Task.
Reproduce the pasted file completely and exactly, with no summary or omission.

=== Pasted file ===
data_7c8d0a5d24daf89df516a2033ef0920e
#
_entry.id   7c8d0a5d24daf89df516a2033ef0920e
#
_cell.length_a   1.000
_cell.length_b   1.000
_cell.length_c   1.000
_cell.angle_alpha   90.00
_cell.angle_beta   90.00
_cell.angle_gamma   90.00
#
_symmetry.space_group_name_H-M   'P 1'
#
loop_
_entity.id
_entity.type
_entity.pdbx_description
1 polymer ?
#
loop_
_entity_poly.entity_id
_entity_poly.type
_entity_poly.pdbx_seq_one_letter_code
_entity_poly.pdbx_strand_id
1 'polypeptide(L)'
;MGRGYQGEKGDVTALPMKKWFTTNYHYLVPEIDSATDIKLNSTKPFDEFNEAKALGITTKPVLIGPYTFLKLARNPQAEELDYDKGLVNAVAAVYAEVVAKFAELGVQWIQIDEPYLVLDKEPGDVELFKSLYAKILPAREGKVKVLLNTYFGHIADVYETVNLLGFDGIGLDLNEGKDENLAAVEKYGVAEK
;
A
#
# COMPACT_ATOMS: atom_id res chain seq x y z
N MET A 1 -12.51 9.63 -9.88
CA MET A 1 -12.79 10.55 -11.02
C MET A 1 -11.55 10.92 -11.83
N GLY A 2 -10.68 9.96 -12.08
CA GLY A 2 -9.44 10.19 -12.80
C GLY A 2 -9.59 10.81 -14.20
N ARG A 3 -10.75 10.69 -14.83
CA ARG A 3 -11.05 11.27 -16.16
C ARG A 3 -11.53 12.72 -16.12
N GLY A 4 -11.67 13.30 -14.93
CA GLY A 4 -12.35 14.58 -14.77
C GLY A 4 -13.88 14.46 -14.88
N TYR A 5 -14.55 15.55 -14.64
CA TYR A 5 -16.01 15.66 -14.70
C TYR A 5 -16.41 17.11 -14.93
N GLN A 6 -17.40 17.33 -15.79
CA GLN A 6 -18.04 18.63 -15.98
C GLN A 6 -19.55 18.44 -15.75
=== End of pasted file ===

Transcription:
data_7c8d0a5d24daf89df516a2033ef0920e
#
_entry.id   7c8d0a5d24daf89df516a2033ef0920e
#
_cell.length_a   1.000
_cell.length_b   1.000
_cell.length_c   1.000
_cell.angle_alpha   90.00
_cell.angle_beta   90.00
_cell.angle_gamma   90.00
#
_symmetry.space_group_name_H-M   'P 1'
#
loop_
_entity.id
_entity.type
_entity.pdbx_description
1 polymer ?
#
loop_
_entity_poly.entity_id
_entity_poly.type
_entity_poly.pdbx_seq_one_letter_code
_entity_poly.pdbx_strand_id
1 'polypeptide(L)'
;MGRGYQGEKGDVTALPMKKWFTTNYHYLVPEIDSATDIKLNSTKPFDEFNEAKALGITTKPVLIGPYTFLKLARNPQAEELDYDKGLVNAVAAVYAEVVAKFAELGVQWIQIDEPYLVLDKEPGDVELFKSLYAKILPAREGKVKVLLNTYFGHIADVYETVNLLGFDGIGLDLNEGKDENLAAVEKYGVAEK
;
A
#
# COMPACT_ATOMS: atom_id res chain seq x y z
N MET A 1 -12.51 9.63 -9.88
CA MET A 1 -12.79 10.55 -11.02
C MET A 1 -11.55 10.92 -11.83
N GLY A 2 -10.68 9.96 -12.08
CA GLY A 2 -9.44 10.19 -12.80
C GLY A 2 -9.59 10.81 -14.20
N ARG A 3 -10.75 10.69 -14.83
CA ARG A 3 -11.05 11.27 -16.16
C ARG A 3 -11.53 12.72 -16.12
N GLY A 4 -11.67 13.30 -14.93
CA GLY A 4 -12.35 14.58 -14.77
C GLY A 4 -13.88 14.46 -14.88
N TYR A 5 -14.55 15.55 -14.64
CA TYR A 5 -16.01 15.66 -14.70
C TYR A 5 -16.41 17.11 -14.93
N GLN A 6 -17.40 17.33 -15.79
CA GLN A 6 -18.04 18.63 -15.98
C GLN A 6 -19.55 18.44 -15.75